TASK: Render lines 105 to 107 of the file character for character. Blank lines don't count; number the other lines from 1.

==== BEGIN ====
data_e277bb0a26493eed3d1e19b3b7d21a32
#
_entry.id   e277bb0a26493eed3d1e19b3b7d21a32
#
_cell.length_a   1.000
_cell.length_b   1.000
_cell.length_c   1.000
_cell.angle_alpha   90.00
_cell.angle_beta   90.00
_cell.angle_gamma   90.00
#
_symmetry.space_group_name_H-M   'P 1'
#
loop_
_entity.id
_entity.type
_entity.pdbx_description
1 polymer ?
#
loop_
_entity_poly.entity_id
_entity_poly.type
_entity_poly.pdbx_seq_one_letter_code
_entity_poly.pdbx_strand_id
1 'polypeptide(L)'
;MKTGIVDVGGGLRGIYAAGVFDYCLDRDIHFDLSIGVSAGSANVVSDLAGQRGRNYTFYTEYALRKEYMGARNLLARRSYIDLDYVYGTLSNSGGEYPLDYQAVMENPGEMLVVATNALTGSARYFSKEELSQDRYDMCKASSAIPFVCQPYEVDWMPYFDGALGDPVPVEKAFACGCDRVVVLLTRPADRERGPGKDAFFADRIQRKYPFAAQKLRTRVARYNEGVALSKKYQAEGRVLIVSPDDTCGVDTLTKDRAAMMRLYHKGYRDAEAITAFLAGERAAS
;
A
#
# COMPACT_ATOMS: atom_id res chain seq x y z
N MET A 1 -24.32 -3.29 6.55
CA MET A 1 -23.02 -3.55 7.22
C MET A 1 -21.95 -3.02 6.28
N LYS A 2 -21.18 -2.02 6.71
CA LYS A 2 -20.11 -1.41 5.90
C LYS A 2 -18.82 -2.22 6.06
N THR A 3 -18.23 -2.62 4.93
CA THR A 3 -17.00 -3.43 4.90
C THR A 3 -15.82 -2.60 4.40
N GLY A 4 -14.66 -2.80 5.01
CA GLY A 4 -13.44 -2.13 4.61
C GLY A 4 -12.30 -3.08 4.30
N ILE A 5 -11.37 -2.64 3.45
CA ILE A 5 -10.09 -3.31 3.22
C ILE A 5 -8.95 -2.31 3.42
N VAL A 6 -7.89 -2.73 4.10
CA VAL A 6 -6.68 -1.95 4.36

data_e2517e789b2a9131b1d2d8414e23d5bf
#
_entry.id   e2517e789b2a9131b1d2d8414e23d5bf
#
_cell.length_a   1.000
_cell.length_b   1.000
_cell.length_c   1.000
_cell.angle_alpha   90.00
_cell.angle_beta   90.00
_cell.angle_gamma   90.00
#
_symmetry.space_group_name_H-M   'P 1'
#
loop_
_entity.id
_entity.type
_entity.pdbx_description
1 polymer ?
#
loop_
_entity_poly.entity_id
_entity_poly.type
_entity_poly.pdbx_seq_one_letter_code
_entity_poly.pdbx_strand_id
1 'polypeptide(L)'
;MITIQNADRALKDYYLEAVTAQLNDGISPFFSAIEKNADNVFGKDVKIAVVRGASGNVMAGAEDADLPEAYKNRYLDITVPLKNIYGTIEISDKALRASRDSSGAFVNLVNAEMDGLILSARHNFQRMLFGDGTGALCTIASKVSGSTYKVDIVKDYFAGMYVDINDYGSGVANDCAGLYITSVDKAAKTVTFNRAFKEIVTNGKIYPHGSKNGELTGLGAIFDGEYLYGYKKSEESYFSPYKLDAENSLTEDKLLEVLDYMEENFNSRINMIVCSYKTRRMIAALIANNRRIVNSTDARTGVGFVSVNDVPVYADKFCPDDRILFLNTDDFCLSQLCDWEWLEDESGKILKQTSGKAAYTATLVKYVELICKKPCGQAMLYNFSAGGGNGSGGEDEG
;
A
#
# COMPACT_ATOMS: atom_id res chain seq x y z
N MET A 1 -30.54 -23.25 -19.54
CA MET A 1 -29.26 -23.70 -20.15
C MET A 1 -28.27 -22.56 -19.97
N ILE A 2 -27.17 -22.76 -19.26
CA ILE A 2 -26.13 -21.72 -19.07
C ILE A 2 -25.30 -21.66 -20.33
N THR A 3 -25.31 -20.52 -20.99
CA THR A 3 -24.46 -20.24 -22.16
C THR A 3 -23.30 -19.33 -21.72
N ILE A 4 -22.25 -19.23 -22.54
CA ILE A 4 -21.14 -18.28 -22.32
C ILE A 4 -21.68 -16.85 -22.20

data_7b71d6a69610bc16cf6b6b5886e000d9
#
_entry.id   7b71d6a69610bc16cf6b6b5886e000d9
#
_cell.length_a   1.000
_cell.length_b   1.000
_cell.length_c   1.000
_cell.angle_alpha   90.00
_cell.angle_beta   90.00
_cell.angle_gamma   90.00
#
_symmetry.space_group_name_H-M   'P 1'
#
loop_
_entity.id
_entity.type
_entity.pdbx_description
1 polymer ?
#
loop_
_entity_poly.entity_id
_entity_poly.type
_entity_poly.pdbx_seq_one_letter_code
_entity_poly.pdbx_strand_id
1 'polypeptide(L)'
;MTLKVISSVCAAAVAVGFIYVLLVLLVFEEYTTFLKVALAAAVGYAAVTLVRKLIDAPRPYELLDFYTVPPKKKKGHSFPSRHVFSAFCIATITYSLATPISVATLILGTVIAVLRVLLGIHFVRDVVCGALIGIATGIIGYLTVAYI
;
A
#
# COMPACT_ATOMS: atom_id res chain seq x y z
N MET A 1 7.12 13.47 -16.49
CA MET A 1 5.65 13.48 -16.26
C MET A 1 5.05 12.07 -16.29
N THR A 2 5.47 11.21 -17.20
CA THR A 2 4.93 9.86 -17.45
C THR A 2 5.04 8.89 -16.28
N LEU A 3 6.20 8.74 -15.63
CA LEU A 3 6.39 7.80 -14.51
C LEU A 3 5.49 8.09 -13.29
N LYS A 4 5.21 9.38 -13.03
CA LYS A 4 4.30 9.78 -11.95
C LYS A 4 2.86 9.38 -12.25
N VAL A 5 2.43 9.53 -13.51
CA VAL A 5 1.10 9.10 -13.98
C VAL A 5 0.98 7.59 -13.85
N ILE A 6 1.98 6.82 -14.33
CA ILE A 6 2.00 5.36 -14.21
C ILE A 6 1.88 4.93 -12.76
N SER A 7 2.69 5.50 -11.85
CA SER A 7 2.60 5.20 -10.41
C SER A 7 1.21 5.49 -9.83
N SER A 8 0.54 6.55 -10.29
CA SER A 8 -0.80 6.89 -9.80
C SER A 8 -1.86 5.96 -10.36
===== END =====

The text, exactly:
_entity.type
_entity.pdbx_description
1 polymer ?